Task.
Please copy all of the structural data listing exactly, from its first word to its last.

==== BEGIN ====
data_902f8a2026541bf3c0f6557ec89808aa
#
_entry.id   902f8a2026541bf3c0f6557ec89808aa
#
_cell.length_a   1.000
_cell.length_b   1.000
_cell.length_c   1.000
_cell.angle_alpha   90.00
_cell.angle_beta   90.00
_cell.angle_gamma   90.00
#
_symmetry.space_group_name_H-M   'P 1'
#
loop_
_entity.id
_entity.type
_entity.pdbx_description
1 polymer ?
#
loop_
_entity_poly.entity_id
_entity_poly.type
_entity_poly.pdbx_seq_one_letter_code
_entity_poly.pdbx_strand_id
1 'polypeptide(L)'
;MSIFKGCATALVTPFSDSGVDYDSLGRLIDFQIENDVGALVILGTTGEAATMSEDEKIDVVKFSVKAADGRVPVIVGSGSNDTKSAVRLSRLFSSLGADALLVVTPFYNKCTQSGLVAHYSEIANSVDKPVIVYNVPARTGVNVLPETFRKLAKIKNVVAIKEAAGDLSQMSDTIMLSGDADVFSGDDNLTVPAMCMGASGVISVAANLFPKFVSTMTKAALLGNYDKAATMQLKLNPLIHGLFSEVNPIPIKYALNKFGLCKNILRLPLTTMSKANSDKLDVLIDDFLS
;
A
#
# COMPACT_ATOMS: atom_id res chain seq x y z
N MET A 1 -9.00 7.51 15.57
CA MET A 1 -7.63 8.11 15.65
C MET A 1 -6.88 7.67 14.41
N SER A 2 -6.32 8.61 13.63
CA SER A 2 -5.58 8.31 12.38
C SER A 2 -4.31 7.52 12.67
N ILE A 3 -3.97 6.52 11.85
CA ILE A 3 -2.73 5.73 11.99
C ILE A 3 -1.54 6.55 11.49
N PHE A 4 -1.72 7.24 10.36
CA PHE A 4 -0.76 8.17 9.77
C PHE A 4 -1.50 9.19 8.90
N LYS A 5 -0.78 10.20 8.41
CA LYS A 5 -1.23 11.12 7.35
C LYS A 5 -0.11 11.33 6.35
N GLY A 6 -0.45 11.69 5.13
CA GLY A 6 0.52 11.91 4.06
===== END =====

data_902f8a2026541bf3c0f6557ec89808aa
#
_entry.id   902f8a2026541bf3c0f6557ec89808aa
#
_cell.length_a   1.000
_cell.length_b   1.000
_cell.length_c   1.000
_cell.angle_alpha   90.00
_cell.angle_beta   90.00
_cell.angle_gamma   90.00
#
_symmetry.space_group_name_H-M   'P 1'
#
loop_
_entity.id
_entity.type
_entity.pdbx_description
1 polymer ?
#
loop_
_entity_poly.entity_id
_entity_poly.type
_entity_poly.pdbx_seq_one_letter_code
_entity_poly.pdbx_strand_id
1 'polypeptide(L)'
;MSIFKGCATALVTPFSDSGVDYDSLGRLIDFQIENDVGALVILGTTGEAATMSEDEKIDVVKFSVKAADGRVPVIVGSGSNDTKSAVRLSRLFSSLGADALLVVTPFYNKCTQSGLVAHYSEIANSVDKPVIVYNVPARTGVNVLPETFRKLAKIKNVVAIKEAAGDLSQMSDTIMLSGDADVFSGDDNLTVPAMCMGASGVISVAANLFPKFVSTMTKAALLGNYDKAATMQLKLNPLIHGLFSEVNPIPIKYALNKFGLCKNILRLPLTTMSKANSDKLDVLIDDFLS
;
A
#
# COMPACT_ATOMS: atom_id res chain seq x y z
N MET A 1 -9.00 7.51 15.57
CA MET A 1 -7.63 8.11 15.65
C MET A 1 -6.88 7.67 14.41
N SER A 2 -6.32 8.61 13.63
CA SER A 2 -5.58 8.31 12.38
C SER A 2 -4.31 7.52 12.67
N ILE A 3 -3.97 6.52 11.85
CA ILE A 3 -2.73 5.73 11.99
C ILE A 3 -1.54 6.55 11.49
N PHE A 4 -1.72 7.24 10.36
CA PHE A 4 -0.76 8.17 9.77
C PHE A 4 -1.50 9.19 8.90
N LYS A 5 -0.78 10.20 8.41
CA LYS A 5 -1.23 11.12 7.35
C LYS A 5 -0.11 11.33 6.35
N GLY A 6 -0.45 11.69 5.13
CA GLY A 6 0.52 11.91 4.06